My how things have changed since our last report… My girls and I headed to Cabo San Lucas for a week in the sand and sun. Of course there were a couple of fishing trips squeezed in as well. It was our first trip to Cabo and my first experience in Mexico. Beautiful scenery, great weather, friendly people, and good fishing. Not a bad place to visit I’d say. We’ll definitely be going back, and I’ll write about my fishing trips in more detail at a later date.
As for the task at hand… While we were cooking in Mexico, so was everyone up north. Go figure??? With sunny skies and temps hitting as high as the mid 60’s in some places we’ve lost most of our snow and ice conditions are changing as well. We haven’t had spring in a few years around here, and it seems to be welcomed with open arms from everyone I’ve talked to. The warm up definitely got the bite cranking on Chequamegon Bay, and Josh Teigen cashed in on the opportunity big time with some very nice mixed bag catches. He spent a half day with Peter, Mary, Jenny, Tanya, and Jessie working 40′ – 65′ of water. They put some big numbers on the ice including lakers up to 24″, splake up to 17″, cohos, whitefish, burbot, and smelt. How’s that for a day’s work? Jigging spoons tipped with shiners was all that was needed for one heck of a morning. Way to go guys!
Later in the week, Josh met up with his friend Andy Francis for some laker fishing in the Apostle Islands. They fished together for two days and spend their time focused on 150′ – 200′ of water using blade baits. Most of the fish they caught were in the 17″ – 24″ range. The largest they iced was a healthy 30″ fish that put a good stretch in the line for sure. It’s a good thing they got out there when they did. With warmer weather on the way Josh new that his days around the islands were numbered, and he took advantage of good ice, good fishing, good weather, and a good friend. Now that’s a good combination!
As the weather warmed up, Josh moved farther into the bay and found another mixed bag bonanza. Peter, Mary, and Bryce spent a full day chasing anything that would bite, and they were rewarded with a great catch of lakers up to 24′, browns up to 25″, a coho, and a 19″ king salmon. Now that’s a cool bonus fish! The fish had moved a bit shallower as they concentrated on 30′ – 65′ of water. Spoons and shiners were again the baits of choice. Nice work by a great looking family!
Josh spent last Saturday with Mike, Josh, and Ty from Texas. He said the fishing slowed a bit, but there were still enough willing fish for everyone to get in on the action. 30′ – 60′ was the target zone, and they landed lakers up to 24″ as well as a splake. Sunday brought more sun and warm temps, but the feeding binge that was going on over the past week had fizzled. Josh’s good friends Clint and Rachel were along for the ride nd they were able to manage a couple of nice browns up to 24″ in 45′ of water. The approach stayed steady with spoons and shiners, but it was evident that there were a lot of full bellies on the bay. I can think of a lot worse things than a beautiful day on the bay and a couple of fat browns on the ice. It’s all relative!!! Josh reports that ice conditions have dramatically been changing over the past few days and suggests staying clear from here on out if you don’t have first hand knowledge of where you’re going. Current areas and pressure cracks can become extremely dangerous, and it’s not worth the risk to drill a few holes. Get out in the garage and start cleaning that boat up. Open water will be here before you know it!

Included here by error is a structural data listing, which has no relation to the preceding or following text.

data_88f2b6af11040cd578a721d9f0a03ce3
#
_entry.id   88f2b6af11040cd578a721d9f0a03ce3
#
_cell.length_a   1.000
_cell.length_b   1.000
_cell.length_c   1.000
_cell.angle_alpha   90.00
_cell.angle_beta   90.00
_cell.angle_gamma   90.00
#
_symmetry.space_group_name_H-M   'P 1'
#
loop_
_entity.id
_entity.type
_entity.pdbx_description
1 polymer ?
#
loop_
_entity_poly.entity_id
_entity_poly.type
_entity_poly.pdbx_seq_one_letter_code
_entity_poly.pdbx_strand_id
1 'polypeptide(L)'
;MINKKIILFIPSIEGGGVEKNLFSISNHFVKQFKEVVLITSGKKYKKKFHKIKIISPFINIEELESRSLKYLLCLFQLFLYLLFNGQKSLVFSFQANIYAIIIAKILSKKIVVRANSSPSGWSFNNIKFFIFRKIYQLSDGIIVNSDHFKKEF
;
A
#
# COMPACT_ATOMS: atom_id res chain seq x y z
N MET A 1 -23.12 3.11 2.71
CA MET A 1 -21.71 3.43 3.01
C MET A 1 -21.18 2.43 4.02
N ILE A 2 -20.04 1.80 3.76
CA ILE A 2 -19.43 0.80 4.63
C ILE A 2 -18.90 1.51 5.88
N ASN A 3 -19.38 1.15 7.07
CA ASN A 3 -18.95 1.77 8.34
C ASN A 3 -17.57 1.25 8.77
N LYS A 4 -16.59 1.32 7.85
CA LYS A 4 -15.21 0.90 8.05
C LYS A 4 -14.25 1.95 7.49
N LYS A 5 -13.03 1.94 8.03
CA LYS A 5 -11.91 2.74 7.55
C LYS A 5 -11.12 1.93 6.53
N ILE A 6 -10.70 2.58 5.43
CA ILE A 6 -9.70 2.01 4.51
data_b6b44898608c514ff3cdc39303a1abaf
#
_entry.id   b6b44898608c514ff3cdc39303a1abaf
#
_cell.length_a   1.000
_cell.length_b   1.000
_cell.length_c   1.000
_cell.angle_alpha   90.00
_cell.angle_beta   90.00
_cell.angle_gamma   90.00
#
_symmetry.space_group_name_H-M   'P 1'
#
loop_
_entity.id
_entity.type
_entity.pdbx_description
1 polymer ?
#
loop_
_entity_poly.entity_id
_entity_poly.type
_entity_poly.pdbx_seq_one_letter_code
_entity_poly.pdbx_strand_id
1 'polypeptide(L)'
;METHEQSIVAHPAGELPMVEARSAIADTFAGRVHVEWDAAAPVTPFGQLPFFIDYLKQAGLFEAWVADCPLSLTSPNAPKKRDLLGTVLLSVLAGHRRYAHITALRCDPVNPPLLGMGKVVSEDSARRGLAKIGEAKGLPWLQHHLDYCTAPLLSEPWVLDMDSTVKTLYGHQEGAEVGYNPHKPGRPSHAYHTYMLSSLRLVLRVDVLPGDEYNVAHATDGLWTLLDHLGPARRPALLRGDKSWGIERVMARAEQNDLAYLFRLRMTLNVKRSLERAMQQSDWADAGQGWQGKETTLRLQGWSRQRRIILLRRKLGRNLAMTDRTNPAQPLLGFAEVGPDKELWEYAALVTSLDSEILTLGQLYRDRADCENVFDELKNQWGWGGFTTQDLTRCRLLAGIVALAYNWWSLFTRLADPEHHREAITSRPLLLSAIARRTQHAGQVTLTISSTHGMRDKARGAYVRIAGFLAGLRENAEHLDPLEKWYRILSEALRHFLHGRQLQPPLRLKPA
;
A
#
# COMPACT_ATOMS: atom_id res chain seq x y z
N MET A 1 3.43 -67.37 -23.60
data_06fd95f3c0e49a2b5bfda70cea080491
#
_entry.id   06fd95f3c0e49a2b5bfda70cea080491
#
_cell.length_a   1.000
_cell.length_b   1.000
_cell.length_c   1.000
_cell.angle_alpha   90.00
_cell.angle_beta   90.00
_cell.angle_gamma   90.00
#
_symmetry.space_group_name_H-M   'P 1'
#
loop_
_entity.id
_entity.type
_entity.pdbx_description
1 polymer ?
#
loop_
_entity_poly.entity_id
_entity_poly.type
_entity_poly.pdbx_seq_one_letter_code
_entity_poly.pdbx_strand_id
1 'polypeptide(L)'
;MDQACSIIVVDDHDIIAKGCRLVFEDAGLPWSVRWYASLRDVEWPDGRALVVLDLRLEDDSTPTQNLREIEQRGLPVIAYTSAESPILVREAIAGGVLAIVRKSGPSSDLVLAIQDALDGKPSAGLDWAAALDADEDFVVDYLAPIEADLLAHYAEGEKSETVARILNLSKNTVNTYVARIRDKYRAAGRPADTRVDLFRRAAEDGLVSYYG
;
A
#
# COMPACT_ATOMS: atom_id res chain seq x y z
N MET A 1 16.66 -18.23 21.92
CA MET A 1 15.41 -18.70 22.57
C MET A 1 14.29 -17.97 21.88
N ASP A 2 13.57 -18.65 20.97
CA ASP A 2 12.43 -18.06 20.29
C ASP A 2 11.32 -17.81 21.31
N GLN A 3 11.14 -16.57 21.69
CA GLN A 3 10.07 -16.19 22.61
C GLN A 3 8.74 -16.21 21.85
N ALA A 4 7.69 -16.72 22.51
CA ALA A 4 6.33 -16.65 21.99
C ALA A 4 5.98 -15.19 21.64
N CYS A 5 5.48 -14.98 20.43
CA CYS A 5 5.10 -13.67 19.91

Aron Kastern’s hot whitefish bite slowed up last week, so he moved back into Chequamegon Bay to target some big pike. Late ice can be an excellent time to target this often overlooked resource. The bay is home to some bruiser fish, and this time of year historically produces some monsters. Pike are transitioning toward spawning grounds right now and can literally be caught in anywhere from 25′ – 10′ of water. Locate spawning grounds and work your way out to find fish. Tip ups baited with smelt or shiners as well as large jigging spoons will produce. CJ Compton has had one heck of a year, and he added a nice 40″ fish to his resume. Sharon Borowick also put a nice mid 30’s fish through the hole. If you like giant pike, this can be the time of year to cash in. Aron agrees with Josh however that ice conditions are deteriorating on the bay and this is not the time to explore new areas. Even experienced anglers need to use extreme caution, and please do not venture out there if you’re not with someone who’s on top of current conditions.
Aron also had a chance to get after the crappies on an inland lake this week. He reports that fish were holding in 24′ – 25′ and suspending 1′ – 3′ off bottom. Northland Mimic Minnows tipped with a minnow head are producing most of the strikes. We’re entering a time of transition for crappies right now as you’ll continue to find fish in deep basins, but some fish will begin to migrate towards spawning bays as the weather warms. Do your research, connect the dots, and you’ll find active fish. We still have 15″ – 18″ of good ice on our larger inland lakes, but Aron says that they are very slick. Make sure you have cleats or grabbers on your boots. Shorelines with southern exposure will start to pull away as the days get longer so make sure you bring an ice bar and check the ice before you venture out. ATV, Snowmobile, and foot travel is good, but it’s probably time to leave the cars and trucks at the parking lot. A little exercise never hurt anyone!!!
Just a reminder that all permanent ice shacks needed to be removed as of 3-15-15. Be safe out there everyone, and have a great week!!!